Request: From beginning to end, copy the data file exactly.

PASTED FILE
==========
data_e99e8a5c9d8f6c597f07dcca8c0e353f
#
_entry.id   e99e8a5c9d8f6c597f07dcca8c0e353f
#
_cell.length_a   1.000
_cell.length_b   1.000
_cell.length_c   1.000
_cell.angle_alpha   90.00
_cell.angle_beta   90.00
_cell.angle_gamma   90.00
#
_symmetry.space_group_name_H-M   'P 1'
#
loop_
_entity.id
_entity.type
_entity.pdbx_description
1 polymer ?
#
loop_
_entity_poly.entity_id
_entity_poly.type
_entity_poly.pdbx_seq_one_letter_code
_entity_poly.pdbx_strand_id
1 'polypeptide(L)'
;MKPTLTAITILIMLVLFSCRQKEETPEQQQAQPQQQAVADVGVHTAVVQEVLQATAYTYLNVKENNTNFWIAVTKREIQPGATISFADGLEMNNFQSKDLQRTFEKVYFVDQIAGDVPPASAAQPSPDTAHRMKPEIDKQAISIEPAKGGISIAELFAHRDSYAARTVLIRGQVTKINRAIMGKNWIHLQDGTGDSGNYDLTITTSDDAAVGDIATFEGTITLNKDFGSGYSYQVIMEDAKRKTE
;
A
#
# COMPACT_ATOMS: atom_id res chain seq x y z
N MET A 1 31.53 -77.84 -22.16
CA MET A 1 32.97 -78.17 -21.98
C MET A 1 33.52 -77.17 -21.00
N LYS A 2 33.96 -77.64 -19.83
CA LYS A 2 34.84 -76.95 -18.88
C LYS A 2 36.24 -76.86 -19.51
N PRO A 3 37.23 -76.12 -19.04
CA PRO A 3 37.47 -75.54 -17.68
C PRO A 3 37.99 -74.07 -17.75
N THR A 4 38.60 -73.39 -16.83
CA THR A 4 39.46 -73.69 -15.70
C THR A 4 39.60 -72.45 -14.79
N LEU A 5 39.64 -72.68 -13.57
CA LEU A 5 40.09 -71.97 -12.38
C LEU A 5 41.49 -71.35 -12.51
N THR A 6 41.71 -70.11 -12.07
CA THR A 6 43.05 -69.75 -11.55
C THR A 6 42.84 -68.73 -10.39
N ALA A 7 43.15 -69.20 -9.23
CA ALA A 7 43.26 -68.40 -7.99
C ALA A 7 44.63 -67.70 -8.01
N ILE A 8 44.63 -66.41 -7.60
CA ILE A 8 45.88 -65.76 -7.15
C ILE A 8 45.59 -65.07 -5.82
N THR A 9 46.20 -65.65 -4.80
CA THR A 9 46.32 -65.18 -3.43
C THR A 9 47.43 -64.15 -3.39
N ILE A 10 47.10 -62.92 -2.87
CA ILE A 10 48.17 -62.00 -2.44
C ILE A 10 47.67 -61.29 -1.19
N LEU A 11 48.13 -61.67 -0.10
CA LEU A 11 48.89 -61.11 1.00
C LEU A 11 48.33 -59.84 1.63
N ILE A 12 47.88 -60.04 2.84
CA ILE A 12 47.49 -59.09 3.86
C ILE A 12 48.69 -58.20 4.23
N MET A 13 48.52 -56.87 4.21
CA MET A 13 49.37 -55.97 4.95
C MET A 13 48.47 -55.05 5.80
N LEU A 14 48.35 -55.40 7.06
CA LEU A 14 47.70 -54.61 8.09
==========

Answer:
data_e99e8a5c9d8f6c597f07dcca8c0e353f
#
_entry.id   e99e8a5c9d8f6c597f07dcca8c0e353f
#
_cell.length_a   1.000
_cell.length_b   1.000
_cell.length_c   1.000
_cell.angle_alpha   90.00
_cell.angle_beta   90.00
_cell.angle_gamma   90.00
#
_symmetry.space_group_name_H-M   'P 1'
#
loop_
_entity.id
_entity.type
_entity.pdbx_description
1 polymer ?
#
loop_
_entity_poly.entity_id
_entity_poly.type
_entity_poly.pdbx_seq_one_letter_code
_entity_poly.pdbx_strand_id
1 'polypeptide(L)'
;MKPTLTAITILIMLVLFSCRQKEETPEQQQAQPQQQAVADVGVHTAVVQEVLQATAYTYLNVKENNTNFWIAVTKREIQPGATISFADGLEMNNFQSKDLQRTFEKVYFVDQIAGDVPPASAAQPSPDTAHRMKPEIDKQAISIEPAKGGISIAELFAHRDSYAARTVLIRGQVTKINRAIMGKNWIHLQDGTGDSGNYDLTITTSDDAAVGDIATFEGTITLNKDFGSGYSYQVIMEDAKRKTE
;
A
#
# COMPACT_ATOMS: atom_id res chain seq x y z
N MET A 1 31.53 -77.84 -22.16
CA MET A 1 32.97 -78.17 -21.98
C MET A 1 33.52 -77.17 -21.00
N LYS A 2 33.96 -77.64 -19.83
CA LYS A 2 34.84 -76.95 -18.88
C LYS A 2 36.24 -76.86 -19.51
N PRO A 3 37.23 -76.12 -19.04
CA PRO A 3 37.47 -75.54 -17.68
C PRO A 3 37.99 -74.07 -17.75
N THR A 4 38.60 -73.39 -16.83
CA THR A 4 39.46 -73.69 -15.70
C THR A 4 39.60 -72.45 -14.79
N LEU A 5 39.64 -72.68 -13.57
CA LEU A 5 40.09 -71.97 -12.38
C LEU A 5 41.49 -71.35 -12.51
N THR A 6 41.71 -70.11 -12.07
CA THR A 6 43.05 -69.75 -11.55
C THR A 6 42.84 -68.73 -10.39
N ALA A 7 43.15 -69.20 -9.23
CA ALA A 7 43.26 -68.40 -7.99
C ALA A 7 44.63 -67.70 -8.01
N ILE A 8 44.63 -66.41 -7.60
CA ILE A 8 45.88 -65.76 -7.15
C ILE A 8 45.59 -65.07 -5.82
N THR A 9 46.20 -65.65 -4.80
CA THR A 9 46.32 -65.18 -3.43
C THR A 9 47.43 -64.15 -3.39
N ILE A 10 47.10 -62.92 -2.87
CA ILE A 10 48.17 -62.00 -2.44
C ILE A 10 47.67 -61.29 -1.19
N LEU A 11 48.13 -61.67 -0.10
CA LEU A 11 48.89 -61.11 1.00
C LEU A 11 48.33 -59.84 1.63
N ILE A 12 47.88 -60.04 2.84
CA ILE A 12 47.49 -59.09 3.86
C ILE A 12 48.69 -58.20 4.23
N MET A 13 48.52 -56.87 4.21
CA MET A 13 49.37 -55.97 4.95
C MET A 13 48.47 -55.05 5.80
N LEU A 14 48.35 -55.40 7.06
CA LEU A 14 47.70 -54.61 8.09